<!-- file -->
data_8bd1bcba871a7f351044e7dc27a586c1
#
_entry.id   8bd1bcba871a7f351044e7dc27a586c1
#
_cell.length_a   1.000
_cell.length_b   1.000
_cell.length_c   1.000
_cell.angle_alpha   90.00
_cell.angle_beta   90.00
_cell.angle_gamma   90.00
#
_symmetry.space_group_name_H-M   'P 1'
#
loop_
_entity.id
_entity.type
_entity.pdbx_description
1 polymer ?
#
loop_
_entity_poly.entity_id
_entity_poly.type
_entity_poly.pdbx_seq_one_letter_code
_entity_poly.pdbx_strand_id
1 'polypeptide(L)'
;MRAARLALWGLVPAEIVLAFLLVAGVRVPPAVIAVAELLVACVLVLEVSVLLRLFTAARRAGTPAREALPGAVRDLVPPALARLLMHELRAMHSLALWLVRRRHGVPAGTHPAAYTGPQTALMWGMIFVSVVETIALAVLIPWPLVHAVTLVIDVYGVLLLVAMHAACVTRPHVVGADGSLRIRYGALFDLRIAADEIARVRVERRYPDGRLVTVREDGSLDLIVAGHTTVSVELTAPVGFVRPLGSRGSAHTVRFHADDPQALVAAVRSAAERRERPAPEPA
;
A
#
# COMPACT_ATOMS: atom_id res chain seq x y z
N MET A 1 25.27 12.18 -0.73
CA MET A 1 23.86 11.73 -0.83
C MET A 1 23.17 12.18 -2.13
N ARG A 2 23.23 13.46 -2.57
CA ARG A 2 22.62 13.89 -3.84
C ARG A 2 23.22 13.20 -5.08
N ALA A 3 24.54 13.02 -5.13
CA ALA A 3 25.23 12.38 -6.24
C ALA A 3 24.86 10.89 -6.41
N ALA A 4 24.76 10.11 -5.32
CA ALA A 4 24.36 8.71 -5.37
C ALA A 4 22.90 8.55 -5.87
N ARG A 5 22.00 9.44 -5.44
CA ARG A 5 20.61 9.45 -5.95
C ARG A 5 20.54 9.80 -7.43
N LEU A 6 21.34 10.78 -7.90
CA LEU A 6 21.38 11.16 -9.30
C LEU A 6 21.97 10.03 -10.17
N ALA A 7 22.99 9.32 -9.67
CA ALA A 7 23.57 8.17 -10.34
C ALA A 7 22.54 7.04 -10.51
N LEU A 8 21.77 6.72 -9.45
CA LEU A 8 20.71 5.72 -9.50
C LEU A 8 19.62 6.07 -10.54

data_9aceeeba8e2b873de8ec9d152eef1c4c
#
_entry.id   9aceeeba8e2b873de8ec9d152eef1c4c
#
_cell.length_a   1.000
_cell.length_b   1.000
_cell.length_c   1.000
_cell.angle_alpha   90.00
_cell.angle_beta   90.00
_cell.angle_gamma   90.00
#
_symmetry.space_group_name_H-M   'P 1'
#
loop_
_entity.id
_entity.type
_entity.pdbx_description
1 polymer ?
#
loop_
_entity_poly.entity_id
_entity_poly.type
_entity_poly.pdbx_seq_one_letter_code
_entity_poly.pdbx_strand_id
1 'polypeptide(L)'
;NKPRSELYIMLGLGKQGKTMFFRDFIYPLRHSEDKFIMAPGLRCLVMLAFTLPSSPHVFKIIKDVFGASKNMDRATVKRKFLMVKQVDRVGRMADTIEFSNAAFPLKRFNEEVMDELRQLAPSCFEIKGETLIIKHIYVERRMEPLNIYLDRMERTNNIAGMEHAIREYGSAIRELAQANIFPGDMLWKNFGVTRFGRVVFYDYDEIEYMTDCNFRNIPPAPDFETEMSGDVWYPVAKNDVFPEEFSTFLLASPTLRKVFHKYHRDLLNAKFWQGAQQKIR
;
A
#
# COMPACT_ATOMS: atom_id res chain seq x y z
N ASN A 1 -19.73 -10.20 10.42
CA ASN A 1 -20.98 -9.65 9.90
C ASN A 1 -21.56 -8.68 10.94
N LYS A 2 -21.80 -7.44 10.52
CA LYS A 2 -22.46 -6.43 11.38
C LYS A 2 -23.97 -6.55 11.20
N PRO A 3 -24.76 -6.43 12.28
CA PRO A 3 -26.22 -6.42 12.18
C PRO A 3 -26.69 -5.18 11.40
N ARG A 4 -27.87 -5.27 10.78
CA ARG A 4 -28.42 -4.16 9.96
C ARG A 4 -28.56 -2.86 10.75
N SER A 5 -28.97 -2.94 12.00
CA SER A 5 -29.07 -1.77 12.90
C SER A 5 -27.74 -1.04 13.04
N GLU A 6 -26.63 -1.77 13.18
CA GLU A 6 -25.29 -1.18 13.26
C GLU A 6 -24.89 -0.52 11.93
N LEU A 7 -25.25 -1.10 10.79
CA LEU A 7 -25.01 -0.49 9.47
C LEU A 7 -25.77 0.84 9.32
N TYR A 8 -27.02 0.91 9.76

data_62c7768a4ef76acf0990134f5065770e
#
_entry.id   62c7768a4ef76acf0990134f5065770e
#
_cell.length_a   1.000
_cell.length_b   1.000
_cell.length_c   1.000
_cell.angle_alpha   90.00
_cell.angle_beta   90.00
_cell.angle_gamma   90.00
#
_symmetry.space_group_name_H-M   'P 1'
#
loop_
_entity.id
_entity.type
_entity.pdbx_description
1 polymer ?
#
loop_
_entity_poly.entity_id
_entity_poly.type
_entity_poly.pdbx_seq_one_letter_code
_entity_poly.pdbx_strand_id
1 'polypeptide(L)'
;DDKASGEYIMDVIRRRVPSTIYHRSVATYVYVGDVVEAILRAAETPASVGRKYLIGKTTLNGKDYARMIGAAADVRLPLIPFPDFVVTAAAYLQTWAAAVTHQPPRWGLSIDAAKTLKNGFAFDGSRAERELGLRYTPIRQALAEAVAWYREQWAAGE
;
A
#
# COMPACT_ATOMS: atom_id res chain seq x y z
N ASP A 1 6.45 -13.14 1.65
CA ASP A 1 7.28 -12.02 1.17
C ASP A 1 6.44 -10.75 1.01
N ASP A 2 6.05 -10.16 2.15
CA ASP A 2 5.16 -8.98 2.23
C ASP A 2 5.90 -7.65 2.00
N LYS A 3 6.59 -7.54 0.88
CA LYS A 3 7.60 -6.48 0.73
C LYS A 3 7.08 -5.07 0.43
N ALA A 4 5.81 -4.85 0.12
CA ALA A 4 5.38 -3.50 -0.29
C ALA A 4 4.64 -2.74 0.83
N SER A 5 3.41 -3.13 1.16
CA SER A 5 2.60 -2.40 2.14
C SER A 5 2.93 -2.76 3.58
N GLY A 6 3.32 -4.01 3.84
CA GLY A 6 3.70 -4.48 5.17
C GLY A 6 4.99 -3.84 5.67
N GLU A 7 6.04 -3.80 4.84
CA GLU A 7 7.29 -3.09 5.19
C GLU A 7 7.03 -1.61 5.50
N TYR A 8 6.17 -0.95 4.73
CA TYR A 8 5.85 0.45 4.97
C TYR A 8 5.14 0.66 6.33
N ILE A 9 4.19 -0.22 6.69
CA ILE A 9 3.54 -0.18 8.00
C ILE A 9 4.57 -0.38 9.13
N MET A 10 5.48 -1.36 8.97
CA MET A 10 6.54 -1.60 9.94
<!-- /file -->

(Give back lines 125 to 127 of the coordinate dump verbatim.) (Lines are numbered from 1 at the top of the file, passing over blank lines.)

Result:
#
loop_
_entity_poly.entity_id